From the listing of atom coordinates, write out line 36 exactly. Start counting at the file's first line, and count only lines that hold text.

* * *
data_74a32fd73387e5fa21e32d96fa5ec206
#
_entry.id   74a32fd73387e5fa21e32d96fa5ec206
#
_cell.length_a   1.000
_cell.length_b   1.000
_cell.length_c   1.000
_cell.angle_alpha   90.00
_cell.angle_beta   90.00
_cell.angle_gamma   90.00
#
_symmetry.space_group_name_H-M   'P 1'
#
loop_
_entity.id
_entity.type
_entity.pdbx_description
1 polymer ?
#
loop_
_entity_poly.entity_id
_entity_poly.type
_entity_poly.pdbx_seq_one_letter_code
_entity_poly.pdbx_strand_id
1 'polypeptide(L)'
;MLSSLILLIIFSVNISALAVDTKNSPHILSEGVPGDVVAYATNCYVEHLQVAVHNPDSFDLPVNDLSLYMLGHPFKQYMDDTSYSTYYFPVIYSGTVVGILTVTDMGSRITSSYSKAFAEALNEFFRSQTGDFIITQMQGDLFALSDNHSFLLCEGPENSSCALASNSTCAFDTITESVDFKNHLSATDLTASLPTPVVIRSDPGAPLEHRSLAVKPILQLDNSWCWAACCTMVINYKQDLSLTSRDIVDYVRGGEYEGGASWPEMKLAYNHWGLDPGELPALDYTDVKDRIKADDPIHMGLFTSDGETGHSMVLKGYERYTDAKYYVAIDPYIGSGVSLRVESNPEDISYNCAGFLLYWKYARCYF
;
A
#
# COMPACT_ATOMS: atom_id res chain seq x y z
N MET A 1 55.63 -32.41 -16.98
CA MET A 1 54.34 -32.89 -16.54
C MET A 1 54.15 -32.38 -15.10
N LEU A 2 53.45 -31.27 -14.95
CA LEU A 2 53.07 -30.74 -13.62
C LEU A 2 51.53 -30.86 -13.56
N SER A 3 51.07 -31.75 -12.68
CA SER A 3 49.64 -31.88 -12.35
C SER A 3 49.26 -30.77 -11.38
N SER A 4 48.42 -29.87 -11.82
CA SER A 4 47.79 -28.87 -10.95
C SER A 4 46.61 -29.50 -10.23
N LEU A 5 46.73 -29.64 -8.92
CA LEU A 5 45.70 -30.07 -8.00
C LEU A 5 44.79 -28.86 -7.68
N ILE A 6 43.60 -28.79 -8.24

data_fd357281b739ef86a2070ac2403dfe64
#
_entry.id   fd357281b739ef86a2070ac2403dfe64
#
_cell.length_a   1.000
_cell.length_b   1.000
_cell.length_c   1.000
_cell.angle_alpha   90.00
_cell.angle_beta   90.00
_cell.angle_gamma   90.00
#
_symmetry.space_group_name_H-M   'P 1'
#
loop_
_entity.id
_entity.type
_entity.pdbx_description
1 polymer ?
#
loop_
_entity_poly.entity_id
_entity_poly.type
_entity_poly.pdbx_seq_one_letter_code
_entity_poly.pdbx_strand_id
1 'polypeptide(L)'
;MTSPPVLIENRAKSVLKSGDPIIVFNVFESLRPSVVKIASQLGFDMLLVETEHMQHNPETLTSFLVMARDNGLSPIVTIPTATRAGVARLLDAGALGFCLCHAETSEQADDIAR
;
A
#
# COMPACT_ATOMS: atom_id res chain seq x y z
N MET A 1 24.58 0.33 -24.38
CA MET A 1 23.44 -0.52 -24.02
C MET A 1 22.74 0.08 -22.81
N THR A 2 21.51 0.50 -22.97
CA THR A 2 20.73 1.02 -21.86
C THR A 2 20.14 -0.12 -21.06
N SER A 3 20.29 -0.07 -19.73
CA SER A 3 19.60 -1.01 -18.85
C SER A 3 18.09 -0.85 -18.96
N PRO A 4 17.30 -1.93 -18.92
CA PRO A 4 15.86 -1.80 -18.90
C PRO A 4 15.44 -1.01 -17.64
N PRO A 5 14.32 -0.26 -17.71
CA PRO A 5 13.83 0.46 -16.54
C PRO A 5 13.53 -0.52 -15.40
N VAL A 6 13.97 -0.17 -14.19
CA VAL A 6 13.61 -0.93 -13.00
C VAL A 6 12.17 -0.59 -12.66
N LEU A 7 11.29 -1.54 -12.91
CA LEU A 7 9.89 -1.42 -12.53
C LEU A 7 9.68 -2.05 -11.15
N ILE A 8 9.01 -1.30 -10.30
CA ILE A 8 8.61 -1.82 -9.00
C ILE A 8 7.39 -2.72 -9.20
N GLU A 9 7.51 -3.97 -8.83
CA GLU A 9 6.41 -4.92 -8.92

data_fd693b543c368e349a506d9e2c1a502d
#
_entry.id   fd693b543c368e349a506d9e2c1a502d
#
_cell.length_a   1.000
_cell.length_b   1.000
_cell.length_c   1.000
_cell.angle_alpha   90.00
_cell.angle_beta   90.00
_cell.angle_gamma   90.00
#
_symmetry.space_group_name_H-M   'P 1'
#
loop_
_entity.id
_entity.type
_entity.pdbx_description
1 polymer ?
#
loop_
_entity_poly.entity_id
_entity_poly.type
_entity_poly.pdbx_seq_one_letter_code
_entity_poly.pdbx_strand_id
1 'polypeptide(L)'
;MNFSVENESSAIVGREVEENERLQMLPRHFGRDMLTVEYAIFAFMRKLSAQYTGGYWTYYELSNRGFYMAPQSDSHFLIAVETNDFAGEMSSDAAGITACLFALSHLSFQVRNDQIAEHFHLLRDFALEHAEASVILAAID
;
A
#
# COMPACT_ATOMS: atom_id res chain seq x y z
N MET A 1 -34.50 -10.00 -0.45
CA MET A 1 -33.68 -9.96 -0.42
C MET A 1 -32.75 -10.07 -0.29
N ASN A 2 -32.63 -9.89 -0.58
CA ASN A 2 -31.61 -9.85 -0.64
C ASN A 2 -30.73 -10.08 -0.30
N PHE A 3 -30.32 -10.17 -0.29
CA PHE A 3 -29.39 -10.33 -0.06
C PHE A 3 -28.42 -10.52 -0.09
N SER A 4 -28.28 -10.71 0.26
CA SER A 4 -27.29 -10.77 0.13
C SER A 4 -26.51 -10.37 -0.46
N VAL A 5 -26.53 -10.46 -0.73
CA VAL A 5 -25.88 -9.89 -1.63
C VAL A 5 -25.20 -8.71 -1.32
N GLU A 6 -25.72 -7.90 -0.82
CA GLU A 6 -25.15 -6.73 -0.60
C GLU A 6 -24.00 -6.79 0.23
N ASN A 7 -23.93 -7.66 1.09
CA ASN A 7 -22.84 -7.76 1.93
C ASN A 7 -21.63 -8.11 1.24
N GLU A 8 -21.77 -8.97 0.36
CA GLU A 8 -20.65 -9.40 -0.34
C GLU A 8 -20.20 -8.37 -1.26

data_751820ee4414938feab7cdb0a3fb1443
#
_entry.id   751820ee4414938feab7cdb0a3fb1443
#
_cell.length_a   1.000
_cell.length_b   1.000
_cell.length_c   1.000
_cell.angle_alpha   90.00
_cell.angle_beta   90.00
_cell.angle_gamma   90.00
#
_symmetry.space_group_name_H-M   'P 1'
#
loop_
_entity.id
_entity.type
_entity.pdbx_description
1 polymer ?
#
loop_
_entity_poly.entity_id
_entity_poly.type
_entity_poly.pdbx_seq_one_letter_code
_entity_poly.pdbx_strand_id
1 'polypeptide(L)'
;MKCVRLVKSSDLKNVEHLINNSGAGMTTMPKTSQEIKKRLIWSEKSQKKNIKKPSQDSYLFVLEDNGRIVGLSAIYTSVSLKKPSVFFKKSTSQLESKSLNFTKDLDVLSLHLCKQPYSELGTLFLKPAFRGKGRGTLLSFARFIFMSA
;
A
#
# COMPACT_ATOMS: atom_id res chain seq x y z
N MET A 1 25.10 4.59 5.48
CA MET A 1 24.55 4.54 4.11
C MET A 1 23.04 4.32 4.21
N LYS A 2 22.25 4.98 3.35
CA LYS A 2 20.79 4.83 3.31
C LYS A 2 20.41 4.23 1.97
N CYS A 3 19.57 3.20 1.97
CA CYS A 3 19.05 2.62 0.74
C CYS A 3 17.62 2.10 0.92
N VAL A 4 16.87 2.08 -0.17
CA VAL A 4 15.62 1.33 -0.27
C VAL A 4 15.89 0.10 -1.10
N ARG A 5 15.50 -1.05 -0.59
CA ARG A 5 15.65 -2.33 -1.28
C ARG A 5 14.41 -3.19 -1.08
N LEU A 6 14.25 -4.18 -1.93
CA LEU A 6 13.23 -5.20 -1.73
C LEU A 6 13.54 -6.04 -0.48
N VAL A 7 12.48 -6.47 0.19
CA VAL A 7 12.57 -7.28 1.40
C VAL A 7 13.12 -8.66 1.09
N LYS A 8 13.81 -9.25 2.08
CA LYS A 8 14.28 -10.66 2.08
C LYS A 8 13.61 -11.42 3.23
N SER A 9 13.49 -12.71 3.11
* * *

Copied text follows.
C LEU A 2 51.53 -30.86 -13.56